Notebook: On to the Pro Ranks


Justin Thomas is one of four players in this year's Walker Cup - two Americans and two from GB&I - who competed as amateurs for the final time in Southampton. (USGA/Chris Keane)
By Dave Shedloski and David Shefter
September 8, 2013

SOUTHAMPTON, N.Y. – After wrapping up a post-match interview with Golf Channel Sunday afternoon on the 18th green at the National Golf Links of America, Justin Thomas shook hands with reporter Steve Burkowski and shouted, “That’s my last time as an am!”

Then he got a hug from his mother and father, and tears welled in his eyes. Anyone could see how much this meant to him, this week, this win and this experience in the Walker Cup.

Thomas is one of four players who competed in the 44th Walker Cup who will turn pro on Monday. All four – Thomas and Max Homa from the USA and Kevin Phelan and Neil Raymond of Great Britain & Ireland – waited to take the next step in their golf careers until after playing in this prestigious event that began in 1922 at this same venue.

“It’s been a truly unbelievable and unforgettable week,” said Thomas, 20, of Goshen, Ky., who earlier this year helped the University of Alabama win the NCAA Division I title. “The memories we made and the friendships we made are something that means more to me than anything. I’m grateful I had a chance to do this. It’s a real honor.”

Asked if it was worth the wait, Thomas replied simply: “Absolutely. It’s the way you want to go out as an amateur.”

“Tomorrow is a big day. And it’s a weird day. I have no idea what to expect,” said Homa, 22, of Valencia, Calif., who won the NCAA individual title competing for the University of California-Berkeley. “I was talking to Justin about it last night, and as much as we are looking forward to what’s going on in the future, it’s not as exciting as what we are doing right now. I can’t even tell you how important this is to me. This is huge. It’s the reason I wanted to stay an amateur and I’ve really enjoyed every minute of it from the standpoint of the competition and being a part of this team.”

Phelan, from Ireland, and Raymond, from England, expressed similar sentiments. They said they were looking forward to the challenge of joining the professional ranks but first wanted a Walker Cup on their resumes.

“I can tell you that this was more important to me than anything in my career to this point,” said Raymond, 27. “Mixed emotions about it all. It’s an interesting time for me; quite excited about what the future holds. This is something I’ve always wanted to do, and grateful that I could do it. It’s going to help me in what I try to do going forward. I’m a little bit later to this than most guys, so I appreciate it all quite a lot.”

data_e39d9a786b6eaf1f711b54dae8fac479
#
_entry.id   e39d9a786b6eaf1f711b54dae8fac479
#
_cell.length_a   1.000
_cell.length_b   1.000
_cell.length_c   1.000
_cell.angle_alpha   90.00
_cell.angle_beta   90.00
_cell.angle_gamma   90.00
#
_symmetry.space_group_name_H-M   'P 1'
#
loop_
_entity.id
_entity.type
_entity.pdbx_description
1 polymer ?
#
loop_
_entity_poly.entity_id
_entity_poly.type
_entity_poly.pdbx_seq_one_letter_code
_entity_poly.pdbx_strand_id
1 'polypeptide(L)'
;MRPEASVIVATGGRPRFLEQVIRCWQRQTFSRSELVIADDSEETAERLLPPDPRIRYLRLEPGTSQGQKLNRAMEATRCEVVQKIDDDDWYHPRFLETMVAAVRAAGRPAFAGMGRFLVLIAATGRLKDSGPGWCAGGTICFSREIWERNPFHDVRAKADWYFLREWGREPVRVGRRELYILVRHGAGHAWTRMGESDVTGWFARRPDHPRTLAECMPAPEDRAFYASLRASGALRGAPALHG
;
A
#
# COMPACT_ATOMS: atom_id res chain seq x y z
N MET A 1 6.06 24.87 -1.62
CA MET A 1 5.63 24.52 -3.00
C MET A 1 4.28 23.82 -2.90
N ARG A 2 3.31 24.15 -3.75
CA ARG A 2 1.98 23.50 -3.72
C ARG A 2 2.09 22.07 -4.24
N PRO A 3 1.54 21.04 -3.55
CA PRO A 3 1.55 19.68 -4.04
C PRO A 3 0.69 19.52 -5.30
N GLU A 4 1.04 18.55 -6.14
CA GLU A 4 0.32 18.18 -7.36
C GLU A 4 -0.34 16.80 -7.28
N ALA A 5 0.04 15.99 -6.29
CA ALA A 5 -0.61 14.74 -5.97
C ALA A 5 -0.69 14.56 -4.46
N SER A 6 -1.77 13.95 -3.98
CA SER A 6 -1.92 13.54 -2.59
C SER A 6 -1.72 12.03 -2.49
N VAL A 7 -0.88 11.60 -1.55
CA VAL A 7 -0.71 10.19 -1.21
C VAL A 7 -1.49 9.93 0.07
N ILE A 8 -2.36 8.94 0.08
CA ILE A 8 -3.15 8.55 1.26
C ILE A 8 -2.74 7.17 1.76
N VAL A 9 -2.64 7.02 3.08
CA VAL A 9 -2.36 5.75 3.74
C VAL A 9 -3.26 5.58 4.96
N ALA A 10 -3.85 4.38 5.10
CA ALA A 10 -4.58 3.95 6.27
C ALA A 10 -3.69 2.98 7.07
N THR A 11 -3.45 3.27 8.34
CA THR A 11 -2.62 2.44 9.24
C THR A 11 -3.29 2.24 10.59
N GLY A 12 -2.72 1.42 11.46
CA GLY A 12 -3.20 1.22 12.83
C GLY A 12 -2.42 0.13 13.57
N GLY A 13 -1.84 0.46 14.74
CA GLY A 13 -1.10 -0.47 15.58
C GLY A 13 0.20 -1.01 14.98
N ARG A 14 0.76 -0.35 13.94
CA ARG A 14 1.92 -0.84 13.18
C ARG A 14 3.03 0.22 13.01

Redemption for Smith, White

USA Captain Jim Holtgrieve wanted two mid-amateur players (25 and older) to represent the USA at the Walker Cup. At the National, Nathan Smith, 35, and Todd White, 45, played key roles in the USA’s victory.

“My two mid-ams got us the last two points [to clinch the Match],” said Holtgrieve, who shared a long hug with Smith on the 15th green after Smith’s win over Nathan Kimsey. “I’m just so happy that it’s something the USGA allowed us to do, because it’s not just about winning, but about developing the game and about relationships. I couldn’t be more proud of them.”

White and Smith were ecstatic about their contributions.   

“I felt a lot of pressure. I know that Todd was feeling the same way,” Smith admitted. “It really doesn’t get any better than this.

White, 45, a high school history teacher, said the chance to play for his country in the Walker Cup was “an experience that exceeded all of my expectations.

“It’s been an amazing experience, and it’s a great lesson to take back to the kids in my classroom that hard work pays off,” White added. “I busted my butt to get here, and to have this opportunity is beyond special. It’s been a whirlwind, but it’s been incredibly rewarding and not just playing, but watching what has happened, seeing the fans here … just the whole thing. It has superseded anything I could have ever imagined.”

Both Smith and White would welcome yet another turn, but neither could predict if they would be in the running for a spot when the USA goes to Royal Lytham & St. Annes in Lancashire, England, for the 2015 Match.

“We’ll take it year by year,” Smith said. “We’ll just see how it goes. But I would definitely want to play again.”

Motivation for 2015?

It’s a good bet that Matthew Fitzpatrick of England will still be eligible for the Walker Cup when the competition is renewed at Royal Lytham. Fitzpatrick, who recently turned 19, begins classes at Northwestern University later this month and would be a college junior in 2015.

“Hopefully I am back there in two years and I’m sure it will be another great experience,” said Fitzpatrick, the 2013 U.S. Amateur champion who also was low amateur at this year’s British Open and the runner-up at the English Amateur. “I’ve just got to keep playing and get through college.”

Fitzpatrick, who has stated he wants to get an education before embarking on a professional career, was set to fly to Chicago on Monday and arrive on the Evanston, Ill., campus to fill out paperwork. The Wildcats also have their first fall tournament at Olympia Fields (Ill.) Country Club on Sept. 13-15.

“Apparently I have a million forms to sign,” said Fitzpatrick. “After that, I will be good to go.”

Homa Scores an Ace

Max Homa lost to Kevin Phelan in his singles match Sunday, but he did have one highlight, making a hole-in-one on the par-3 sixth hole. Homa hit a 52-degree wedge from 115 yards that hit past the hole and spun in.

“I flushed it, and I had to hit it hard, too,” Homa said. “My match didn’t matter as long as we won, and we did. It was about the team today. Still, a hole-in-one, it’s another memory to take with me from this week. It’s pretty cool.”